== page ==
Cast: Tiger Shroff, Jacqueline Fernandez, Nathan Jones, Kay Kay Menon, Amrita Singh
A superhero film that is bereft of anything that could justifiably be described as super, A Flying Jatt is a big bird without wings. It never quite takes off.
Lead actor Tiger Shroff dances and moves pretty well. It is in the acting department that he falls way short of the intensity needed to make the titular character work.
A Flying Jatt, directed by co-screenwriter and choreographer Remo D'Souza, plays out like an overlong, utterly monotonous public service advert aimed at spreading awareness about the need to protect the environment.
Indeed, there is a message dovetailed into this chaotic and unremarkable good versus evil narrative. The slovenly screenplay seeks to blend doses of epic-scale heroism with dashes of earthy humour. The film does not strike the right notes on either score.
A young drifter, Aman Dhillon (Tiger Shroff), is drawn into a bloody confrontation with an industrialist (Kay Kay Menon) and his English-spouting superhuman accomplice Raka (WWE wrestler Nathan Jones) when his hard-drinking, tough-talking mother (Amrita Singh) opposes a nefarious plan to take over a patch of land and cut down a tree revered by the people.
A Flying Jatt is a trite tale about a boy who, thanks to divine intervention, acquires invisible wings and a shield of invincibility and then goes out into the world to rid it of its malcontents.
Everything in the film is presented absolutely literally, so there is no scope of anything at all being left to the imagination of the audience. So, in one scene, we see the hero wiping the cobwebs off the walls of his home. His mom exhorts him to something for the common good. Go clean up the city, she says.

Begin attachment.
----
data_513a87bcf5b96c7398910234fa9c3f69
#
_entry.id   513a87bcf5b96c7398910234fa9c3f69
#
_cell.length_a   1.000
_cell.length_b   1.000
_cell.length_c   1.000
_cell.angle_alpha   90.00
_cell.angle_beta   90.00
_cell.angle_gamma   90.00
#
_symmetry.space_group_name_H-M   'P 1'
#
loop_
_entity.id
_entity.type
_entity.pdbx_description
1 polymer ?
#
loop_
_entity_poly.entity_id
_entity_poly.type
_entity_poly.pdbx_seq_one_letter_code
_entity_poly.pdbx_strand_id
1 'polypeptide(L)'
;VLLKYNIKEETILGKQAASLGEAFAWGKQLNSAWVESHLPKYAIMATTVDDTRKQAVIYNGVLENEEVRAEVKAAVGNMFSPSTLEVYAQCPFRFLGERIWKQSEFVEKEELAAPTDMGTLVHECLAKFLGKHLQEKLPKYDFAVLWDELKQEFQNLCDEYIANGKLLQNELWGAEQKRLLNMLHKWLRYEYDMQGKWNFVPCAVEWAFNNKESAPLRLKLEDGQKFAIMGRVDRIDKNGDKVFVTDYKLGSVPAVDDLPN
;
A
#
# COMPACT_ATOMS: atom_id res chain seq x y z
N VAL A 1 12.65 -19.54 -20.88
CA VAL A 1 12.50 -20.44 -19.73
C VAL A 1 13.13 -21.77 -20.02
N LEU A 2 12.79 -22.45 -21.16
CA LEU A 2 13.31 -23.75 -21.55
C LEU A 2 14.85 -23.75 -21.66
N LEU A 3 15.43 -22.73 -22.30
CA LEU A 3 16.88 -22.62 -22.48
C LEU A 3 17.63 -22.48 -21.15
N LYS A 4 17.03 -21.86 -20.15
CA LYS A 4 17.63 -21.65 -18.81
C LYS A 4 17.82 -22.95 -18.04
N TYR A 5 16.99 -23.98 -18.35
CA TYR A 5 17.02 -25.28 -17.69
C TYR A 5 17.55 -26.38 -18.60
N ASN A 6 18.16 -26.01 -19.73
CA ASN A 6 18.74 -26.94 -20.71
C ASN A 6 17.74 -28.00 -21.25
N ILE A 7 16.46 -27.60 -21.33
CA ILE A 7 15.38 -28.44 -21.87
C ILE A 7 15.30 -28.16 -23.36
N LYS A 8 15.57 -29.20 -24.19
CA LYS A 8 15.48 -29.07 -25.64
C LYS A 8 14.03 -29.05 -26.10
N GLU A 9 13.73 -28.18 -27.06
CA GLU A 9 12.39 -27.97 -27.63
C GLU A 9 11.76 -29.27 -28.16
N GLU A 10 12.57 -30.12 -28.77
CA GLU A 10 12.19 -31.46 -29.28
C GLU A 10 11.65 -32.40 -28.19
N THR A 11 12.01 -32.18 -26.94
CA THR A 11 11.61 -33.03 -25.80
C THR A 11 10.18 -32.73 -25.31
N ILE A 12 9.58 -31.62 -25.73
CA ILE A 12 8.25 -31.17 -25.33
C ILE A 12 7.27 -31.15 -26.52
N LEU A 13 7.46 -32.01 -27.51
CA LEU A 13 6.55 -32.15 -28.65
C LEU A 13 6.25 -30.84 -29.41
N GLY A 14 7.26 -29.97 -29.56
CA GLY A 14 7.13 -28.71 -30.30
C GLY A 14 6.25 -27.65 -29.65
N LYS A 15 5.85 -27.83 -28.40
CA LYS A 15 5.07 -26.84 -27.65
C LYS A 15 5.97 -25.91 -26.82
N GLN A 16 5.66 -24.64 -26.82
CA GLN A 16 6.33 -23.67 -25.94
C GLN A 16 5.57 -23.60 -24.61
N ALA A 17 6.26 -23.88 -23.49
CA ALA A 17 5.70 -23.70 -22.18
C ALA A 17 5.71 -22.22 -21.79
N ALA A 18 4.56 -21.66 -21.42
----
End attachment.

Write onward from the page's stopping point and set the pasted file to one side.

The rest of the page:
His mother's diktat is his inspiration and he takes to the air to give Raka a run for his money - well, by the latter's own admission, it isn't money that he is after; he lives off the noxious and dark fumes that a modern city generates.
And that is the force of darkness that the intrepid and insuperable protagonist has to contend with as he goes about putting things around him in order.
Of course, he has a hell of a fight on his hands and it is presented in a manner so overheated that it becomes impossible for the audience to be genuinely invested in its outcome.
The members of the cast ham it up without a care in the world. Even Kay Kay Menon, otherwise a fine actor by all reckoning, ends up looking like a sorry, simpering caricature of a villain.
Amrita Singh, seen on the screen after a long hiatus, adds to the cacophony by hollering uncontrollably at everyone within earshot.
The worst spectacle is offered by Jacqueline Fernandes, playing a giggly girl who goes all aflutter every time she is in the presence of the flying superhero. If this isn't rank bad acting, nothing else is.
A Flying Jatt is a film that obviously wants to fly. But saddled with an actor whose limitations are all too obvious and a shoddy script, it can only limp along without much purpose or direction.
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